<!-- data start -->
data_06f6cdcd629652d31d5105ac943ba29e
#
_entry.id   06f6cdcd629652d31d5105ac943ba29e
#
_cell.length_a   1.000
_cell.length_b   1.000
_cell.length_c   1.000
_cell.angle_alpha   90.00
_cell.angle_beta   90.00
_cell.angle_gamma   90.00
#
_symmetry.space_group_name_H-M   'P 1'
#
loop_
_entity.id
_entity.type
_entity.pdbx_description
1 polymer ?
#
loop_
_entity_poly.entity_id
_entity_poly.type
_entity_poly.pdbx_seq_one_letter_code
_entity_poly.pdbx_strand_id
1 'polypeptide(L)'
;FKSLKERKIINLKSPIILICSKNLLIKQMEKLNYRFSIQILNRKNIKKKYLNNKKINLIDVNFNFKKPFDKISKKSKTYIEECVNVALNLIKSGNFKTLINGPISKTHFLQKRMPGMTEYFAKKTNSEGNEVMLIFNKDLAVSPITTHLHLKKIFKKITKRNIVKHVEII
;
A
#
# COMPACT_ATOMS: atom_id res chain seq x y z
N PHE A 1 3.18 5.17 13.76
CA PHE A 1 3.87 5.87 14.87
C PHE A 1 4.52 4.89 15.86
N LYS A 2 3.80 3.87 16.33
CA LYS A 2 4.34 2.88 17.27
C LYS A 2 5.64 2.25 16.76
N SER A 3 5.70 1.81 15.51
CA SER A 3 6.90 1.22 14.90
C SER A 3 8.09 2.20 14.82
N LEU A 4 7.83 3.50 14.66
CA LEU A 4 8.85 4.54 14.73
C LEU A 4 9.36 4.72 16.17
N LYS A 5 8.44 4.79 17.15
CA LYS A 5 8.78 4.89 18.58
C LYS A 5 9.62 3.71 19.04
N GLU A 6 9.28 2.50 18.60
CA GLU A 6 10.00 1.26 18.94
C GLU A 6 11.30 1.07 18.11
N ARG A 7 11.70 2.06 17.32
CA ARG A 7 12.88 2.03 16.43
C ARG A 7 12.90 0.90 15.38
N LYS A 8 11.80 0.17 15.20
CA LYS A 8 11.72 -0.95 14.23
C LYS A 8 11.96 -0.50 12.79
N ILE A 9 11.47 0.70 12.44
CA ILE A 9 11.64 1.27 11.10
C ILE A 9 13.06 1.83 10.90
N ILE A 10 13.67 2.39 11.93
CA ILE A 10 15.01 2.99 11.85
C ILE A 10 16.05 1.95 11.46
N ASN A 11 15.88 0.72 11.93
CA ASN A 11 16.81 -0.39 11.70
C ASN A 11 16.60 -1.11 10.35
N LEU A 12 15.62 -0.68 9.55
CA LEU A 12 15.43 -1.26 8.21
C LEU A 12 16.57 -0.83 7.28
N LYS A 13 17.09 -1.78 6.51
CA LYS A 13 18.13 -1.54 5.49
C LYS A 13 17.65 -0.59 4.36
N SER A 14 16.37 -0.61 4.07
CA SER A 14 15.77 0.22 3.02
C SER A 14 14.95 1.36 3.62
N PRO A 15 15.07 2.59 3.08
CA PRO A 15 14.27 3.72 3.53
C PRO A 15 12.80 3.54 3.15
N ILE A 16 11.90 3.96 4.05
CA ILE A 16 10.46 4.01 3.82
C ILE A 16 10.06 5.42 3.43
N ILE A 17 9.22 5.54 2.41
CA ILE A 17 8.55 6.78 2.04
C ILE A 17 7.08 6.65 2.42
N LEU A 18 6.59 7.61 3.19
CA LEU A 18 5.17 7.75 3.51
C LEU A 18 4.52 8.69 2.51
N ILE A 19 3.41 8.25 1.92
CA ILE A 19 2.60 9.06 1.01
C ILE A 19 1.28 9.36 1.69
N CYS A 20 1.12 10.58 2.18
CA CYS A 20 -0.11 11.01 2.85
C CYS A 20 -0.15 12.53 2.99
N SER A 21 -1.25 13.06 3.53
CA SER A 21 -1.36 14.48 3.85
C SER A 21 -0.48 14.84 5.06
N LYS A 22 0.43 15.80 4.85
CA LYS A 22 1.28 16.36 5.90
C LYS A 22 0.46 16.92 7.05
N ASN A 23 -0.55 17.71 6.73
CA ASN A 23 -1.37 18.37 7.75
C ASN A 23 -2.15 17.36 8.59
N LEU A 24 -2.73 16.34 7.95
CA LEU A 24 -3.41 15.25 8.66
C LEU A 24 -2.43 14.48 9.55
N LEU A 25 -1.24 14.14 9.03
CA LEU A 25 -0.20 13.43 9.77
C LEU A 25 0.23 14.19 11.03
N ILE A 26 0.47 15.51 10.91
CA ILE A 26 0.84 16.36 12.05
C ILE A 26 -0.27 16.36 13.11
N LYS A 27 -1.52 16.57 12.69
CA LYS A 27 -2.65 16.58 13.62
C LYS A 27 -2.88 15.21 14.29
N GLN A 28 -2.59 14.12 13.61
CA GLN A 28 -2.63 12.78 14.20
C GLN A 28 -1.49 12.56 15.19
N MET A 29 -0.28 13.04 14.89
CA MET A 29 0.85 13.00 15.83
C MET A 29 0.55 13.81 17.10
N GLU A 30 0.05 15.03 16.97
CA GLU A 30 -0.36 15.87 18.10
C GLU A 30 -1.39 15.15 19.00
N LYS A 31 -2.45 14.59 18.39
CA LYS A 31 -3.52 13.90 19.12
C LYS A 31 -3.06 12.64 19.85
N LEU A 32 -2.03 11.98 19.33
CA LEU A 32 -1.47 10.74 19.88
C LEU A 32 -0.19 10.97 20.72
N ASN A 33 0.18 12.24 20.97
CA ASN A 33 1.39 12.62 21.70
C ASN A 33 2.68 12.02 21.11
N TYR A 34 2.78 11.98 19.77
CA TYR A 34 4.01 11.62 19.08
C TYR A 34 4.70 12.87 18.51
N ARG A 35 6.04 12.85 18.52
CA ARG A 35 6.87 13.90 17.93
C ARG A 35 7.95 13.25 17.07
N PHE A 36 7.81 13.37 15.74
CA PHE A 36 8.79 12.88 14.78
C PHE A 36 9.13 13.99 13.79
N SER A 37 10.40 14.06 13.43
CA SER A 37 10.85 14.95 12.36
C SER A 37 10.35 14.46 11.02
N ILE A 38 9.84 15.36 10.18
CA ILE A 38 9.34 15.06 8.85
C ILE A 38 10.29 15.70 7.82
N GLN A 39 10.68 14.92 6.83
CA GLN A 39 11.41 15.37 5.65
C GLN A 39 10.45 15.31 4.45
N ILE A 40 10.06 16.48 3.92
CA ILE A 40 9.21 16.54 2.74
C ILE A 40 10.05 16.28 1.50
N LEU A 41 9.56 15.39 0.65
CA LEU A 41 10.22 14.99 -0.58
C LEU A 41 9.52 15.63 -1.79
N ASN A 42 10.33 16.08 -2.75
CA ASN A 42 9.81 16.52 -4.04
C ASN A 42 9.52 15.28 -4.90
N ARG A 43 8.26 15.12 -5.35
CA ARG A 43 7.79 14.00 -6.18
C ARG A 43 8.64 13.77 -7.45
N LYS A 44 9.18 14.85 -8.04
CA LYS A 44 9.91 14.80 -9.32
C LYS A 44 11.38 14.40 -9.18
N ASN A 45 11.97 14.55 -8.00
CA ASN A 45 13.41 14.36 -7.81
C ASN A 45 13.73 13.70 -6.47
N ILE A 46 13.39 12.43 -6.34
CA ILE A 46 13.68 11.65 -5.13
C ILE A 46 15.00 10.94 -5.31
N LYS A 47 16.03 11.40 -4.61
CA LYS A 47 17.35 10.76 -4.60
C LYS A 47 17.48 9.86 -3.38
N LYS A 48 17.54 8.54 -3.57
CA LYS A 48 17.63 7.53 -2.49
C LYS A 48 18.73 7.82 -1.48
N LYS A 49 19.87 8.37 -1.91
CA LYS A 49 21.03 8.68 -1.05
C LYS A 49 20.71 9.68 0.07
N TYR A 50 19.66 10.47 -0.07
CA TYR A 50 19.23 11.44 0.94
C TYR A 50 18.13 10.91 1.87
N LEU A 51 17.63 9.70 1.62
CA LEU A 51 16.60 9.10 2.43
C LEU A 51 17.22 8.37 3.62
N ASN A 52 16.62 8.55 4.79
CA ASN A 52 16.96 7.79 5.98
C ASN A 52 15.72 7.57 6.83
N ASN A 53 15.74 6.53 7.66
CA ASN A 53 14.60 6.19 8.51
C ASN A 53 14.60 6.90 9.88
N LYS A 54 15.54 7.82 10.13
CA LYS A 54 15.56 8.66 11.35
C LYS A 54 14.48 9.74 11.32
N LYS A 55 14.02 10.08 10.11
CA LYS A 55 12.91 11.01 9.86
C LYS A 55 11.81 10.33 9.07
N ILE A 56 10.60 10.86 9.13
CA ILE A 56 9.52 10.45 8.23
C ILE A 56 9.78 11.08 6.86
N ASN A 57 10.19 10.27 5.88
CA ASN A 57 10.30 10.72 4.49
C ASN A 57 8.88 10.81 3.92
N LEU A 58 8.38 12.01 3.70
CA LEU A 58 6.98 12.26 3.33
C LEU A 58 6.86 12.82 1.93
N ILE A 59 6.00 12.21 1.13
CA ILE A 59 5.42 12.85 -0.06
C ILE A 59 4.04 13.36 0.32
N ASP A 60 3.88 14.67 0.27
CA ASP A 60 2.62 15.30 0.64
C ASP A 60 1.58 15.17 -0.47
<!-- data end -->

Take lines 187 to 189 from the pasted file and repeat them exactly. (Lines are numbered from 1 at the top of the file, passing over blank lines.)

N ASN A 53 15.74 6.53 7.66
CA ASN A 53 14.60 6.19 8.51
C ASN A 53 14.60 6.90 9.88